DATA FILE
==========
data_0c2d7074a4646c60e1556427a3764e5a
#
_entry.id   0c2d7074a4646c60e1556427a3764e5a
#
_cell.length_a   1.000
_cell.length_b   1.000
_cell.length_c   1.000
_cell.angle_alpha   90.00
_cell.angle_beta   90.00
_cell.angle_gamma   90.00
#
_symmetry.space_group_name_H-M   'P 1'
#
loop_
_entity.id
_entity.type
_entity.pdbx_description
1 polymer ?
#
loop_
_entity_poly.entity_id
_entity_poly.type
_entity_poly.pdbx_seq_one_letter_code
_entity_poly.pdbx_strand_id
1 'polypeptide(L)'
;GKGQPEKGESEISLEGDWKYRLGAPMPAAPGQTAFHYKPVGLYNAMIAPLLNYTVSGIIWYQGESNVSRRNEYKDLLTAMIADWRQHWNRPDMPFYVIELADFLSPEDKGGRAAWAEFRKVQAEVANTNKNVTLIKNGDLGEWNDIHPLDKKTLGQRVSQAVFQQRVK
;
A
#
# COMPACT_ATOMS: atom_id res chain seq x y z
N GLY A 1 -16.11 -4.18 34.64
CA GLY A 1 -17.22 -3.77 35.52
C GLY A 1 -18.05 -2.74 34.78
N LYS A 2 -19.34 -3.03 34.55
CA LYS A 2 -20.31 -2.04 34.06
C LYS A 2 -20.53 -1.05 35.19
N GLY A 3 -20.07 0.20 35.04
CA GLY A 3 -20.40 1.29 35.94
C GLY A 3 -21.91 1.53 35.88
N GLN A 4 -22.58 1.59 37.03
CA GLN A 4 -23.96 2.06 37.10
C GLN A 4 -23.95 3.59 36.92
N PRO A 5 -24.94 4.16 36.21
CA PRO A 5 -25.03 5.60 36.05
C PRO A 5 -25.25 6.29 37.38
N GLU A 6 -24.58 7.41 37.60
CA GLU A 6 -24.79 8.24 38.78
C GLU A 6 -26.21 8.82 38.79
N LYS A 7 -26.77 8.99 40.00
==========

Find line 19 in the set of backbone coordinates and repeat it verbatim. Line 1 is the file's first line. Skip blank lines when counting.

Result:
#